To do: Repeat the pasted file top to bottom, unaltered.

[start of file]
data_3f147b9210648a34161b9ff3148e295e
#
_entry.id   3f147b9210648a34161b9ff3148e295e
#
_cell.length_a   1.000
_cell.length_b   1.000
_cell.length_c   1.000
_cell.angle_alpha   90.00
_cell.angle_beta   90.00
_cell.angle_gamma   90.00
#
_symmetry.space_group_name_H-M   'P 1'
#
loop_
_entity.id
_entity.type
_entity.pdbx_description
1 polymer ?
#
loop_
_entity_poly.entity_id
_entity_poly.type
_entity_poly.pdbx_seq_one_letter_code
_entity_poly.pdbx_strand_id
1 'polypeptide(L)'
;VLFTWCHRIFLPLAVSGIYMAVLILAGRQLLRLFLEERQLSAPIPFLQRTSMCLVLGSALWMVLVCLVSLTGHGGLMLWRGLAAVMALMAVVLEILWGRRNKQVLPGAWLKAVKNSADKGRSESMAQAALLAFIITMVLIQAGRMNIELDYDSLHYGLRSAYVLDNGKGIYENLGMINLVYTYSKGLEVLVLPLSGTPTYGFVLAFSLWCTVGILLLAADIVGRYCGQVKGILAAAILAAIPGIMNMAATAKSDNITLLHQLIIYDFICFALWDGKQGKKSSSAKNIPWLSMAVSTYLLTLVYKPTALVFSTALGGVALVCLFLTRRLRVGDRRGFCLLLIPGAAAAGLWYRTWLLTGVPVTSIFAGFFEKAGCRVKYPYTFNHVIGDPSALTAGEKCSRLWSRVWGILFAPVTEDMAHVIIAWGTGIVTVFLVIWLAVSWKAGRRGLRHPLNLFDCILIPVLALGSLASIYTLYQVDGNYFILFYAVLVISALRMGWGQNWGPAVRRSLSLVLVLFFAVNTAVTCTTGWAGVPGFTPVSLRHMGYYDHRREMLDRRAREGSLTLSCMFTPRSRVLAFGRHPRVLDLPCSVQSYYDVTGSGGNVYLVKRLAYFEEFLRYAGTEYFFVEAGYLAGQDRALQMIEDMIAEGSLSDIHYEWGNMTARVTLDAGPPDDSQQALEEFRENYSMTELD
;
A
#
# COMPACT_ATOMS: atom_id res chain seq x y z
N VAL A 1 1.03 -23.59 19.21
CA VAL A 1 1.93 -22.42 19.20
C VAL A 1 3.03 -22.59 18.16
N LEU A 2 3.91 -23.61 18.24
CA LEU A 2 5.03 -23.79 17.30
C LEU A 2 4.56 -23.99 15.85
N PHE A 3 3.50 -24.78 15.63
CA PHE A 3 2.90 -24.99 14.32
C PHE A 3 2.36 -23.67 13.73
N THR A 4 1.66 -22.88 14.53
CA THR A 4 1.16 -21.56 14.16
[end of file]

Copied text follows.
data_3f147b9210648a34161b9ff3148e295e
#
_entry.id   3f147b9210648a34161b9ff3148e295e
#
_cell.length_a   1.000
_cell.length_b   1.000
_cell.length_c   1.000
_cell.angle_alpha   90.00
_cell.angle_beta   90.00
_cell.angle_gamma   90.00
#
_symmetry.space_group_name_H-M   'P 1'
#
loop_
_entity.id
_entity.type
_entity.pdbx_description
1 polymer ?
#
loop_
_entity_poly.entity_id
_entity_poly.type
_entity_poly.pdbx_seq_one_letter_code
_entity_poly.pdbx_strand_id
1 'polypeptide(L)'
;VLFTWCHRIFLPLAVSGIYMAVLILAGRQLLRLFLEERQLSAPIPFLQRTSMCLVLGSALWMVLVCLVSLTGHGGLMLWRGLAAVMALMAVVLEILWGRRNKQVLPGAWLKAVKNSADKGRSESMAQAALLAFIITMVLIQAGRMNIELDYDSLHYGLRSAYVLDNGKGIYENLGMINLVYTYSKGLEVLVLPLSGTPTYGFVLAFSLWCTVGILLLAADIVGRYCGQVKGILAAAILAAIPGIMNMAATAKSDNITLLHQLIIYDFICFALWDGKQGKKSSSAKNIPWLSMAVSTYLLTLVYKPTALVFSTALGGVALVCLFLTRRLRVGDRRGFCLLLIPGAAAAGLWYRTWLLTGVPVTSIFAGFFEKAGCRVKYPYTFNHVIGDPSALTAGEKCSRLWSRVWGILFAPVTEDMAHVIIAWGTGIVTVFLVIWLAVSWKAGRRGLRHPLNLFDCILIPVLALGSLASIYTLYQVDGNYFILFYAVLVISALRMGWGQNWGPAVRRSLSLVLVLFFAVNTAVTCTTGWAGVPGFTPVSLRHMGYYDHRREMLDRRAREGSLTLSCMFTPRSRVLAFGRHPRVLDLPCSVQSYYDVTGSGGNVYLVKRLAYFEEFLRYAGTEYFFVEAGYLAGQDRALQMIEDMIAEGSLSDIHYEWGNMTARVTLDAGPPDDSQQALEEFRENYSMTELD
;
A
#
# COMPACT_ATOMS: atom_id res chain seq x y z
N VAL A 1 1.03 -23.59 19.21
CA VAL A 1 1.93 -22.42 19.20
C VAL A 1 3.03 -22.59 18.16
N LEU A 2 3.91 -23.61 18.24
CA LEU A 2 5.03 -23.79 17.30
C LEU A 2 4.56 -23.99 15.85
N PHE A 3 3.50 -24.78 15.63
CA PHE A 3 2.90 -24.99 14.32
C PHE A 3 2.36 -23.67 13.73
N THR A 4 1.66 -22.88 14.53
CA THR A 4 1.16 -21.56 14.16